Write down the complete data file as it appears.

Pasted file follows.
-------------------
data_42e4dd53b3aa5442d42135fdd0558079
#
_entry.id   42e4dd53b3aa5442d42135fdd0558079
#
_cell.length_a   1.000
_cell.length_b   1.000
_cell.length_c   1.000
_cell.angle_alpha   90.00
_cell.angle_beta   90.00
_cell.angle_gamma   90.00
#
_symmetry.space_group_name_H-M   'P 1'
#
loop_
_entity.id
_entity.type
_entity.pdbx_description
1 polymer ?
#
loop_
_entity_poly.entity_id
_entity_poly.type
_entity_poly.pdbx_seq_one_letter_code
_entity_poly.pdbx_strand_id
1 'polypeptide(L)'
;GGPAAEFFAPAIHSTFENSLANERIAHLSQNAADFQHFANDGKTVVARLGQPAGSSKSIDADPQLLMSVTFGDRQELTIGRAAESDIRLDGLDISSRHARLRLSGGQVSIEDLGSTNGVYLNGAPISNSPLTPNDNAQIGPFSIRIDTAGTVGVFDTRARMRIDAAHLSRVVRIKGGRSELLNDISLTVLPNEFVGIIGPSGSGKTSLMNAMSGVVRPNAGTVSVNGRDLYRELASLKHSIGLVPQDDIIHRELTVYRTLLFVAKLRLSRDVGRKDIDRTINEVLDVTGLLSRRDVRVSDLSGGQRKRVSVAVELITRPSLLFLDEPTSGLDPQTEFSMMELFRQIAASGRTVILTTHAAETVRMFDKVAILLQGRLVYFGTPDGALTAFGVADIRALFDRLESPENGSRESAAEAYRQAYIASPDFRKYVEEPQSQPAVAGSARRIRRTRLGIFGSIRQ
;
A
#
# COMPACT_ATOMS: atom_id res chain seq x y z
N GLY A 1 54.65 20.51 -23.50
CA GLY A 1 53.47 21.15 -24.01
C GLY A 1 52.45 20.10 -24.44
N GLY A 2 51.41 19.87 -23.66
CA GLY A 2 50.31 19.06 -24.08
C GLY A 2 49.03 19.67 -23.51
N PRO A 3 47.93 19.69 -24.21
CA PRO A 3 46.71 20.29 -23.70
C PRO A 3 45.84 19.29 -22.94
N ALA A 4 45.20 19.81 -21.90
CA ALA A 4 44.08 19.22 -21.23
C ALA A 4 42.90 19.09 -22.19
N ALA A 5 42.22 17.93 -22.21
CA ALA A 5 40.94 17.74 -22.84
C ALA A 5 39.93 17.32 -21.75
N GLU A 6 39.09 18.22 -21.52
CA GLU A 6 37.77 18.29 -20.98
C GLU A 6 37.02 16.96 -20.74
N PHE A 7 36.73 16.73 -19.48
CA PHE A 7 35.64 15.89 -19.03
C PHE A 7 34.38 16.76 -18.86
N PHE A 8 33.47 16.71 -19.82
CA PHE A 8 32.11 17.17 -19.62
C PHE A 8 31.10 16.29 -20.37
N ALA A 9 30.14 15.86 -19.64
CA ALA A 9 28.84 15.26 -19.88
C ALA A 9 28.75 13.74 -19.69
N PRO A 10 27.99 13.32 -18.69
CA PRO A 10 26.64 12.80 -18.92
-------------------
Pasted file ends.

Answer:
data_42e4dd53b3aa5442d42135fdd0558079
#
_entry.id   42e4dd53b3aa5442d42135fdd0558079
#
_cell.length_a   1.000
_cell.length_b   1.000
_cell.length_c   1.000
_cell.angle_alpha   90.00
_cell.angle_beta   90.00
_cell.angle_gamma   90.00
#
_symmetry.space_group_name_H-M   'P 1'
#
loop_
_entity.id
_entity.type
_entity.pdbx_description
1 polymer ?
#
loop_
_entity_poly.entity_id
_entity_poly.type
_entity_poly.pdbx_seq_one_letter_code
_entity_poly.pdbx_strand_id
1 'polypeptide(L)'
;GGPAAEFFAPAIHSTFENSLANERIAHLSQNAADFQHFANDGKTVVARLGQPAGSSKSIDADPQLLMSVTFGDRQELTIGRAAESDIRLDGLDISSRHARLRLSGGQVSIEDLGSTNGVYLNGAPISNSPLTPNDNAQIGPFSIRIDTAGTVGVFDTRARMRIDAAHLSRVVRIKGGRSELLNDISLTVLPNEFVGIIGPSGSGKTSLMNAMSGVVRPNAGTVSVNGRDLYRELASLKHSIGLVPQDDIIHRELTVYRTLLFVAKLRLSRDVGRKDIDRTINEVLDVTGLLSRRDVRVSDLSGGQRKRVSVAVELITRPSLLFLDEPTSGLDPQTEFSMMELFRQIAASGRTVILTTHAAETVRMFDKVAILLQGRLVYFGTPDGALTAFGVADIRALFDRLESPENGSRESAAEAYRQAYIASPDFRKYVEEPQSQPAVAGSARRIRRTRLGIFGSIRQ
;
A
#
# COMPACT_ATOMS: atom_id res chain seq x y z
N GLY A 1 54.65 20.51 -23.50
CA GLY A 1 53.47 21.15 -24.01
C GLY A 1 52.45 20.10 -24.44
N GLY A 2 51.41 19.87 -23.66
CA GLY A 2 50.31 19.06 -24.08
C GLY A 2 49.03 19.67 -23.51
N PRO A 3 47.93 19.69 -24.21
CA PRO A 3 46.71 20.29 -23.70
C PRO A 3 45.84 19.29 -22.94
N ALA A 4 45.20 19.81 -21.90
CA ALA A 4 44.08 19.22 -21.23
C ALA A 4 42.90 19.09 -22.19
N ALA A 5 42.22 17.93 -22.21
CA ALA A 5 40.94 17.74 -22.84
C ALA A 5 39.93 17.32 -21.75
N GLU A 6 39.09 18.22 -21.52
CA GLU A 6 37.77 18.29 -20.98
C GLU A 6 37.02 16.96 -20.74
N PHE A 7 36.73 16.73 -19.48
CA PHE A 7 35.64 15.89 -19.03
C PHE A 7 34.38 16.76 -18.86
N PHE A 8 33.47 16.71 -19.82
CA PHE A 8 32.11 17.17 -19.62
C PHE A 8 31.10 16.29 -20.37
N ALA A 9 30.14 15.86 -19.64
CA ALA A 9 28.84 15.26 -19.88
C ALA A 9 28.75 13.74 -19.69
N PRO A 10 27.99 13.32 -18.69
CA PRO A 10 26.64 12.80 -18.92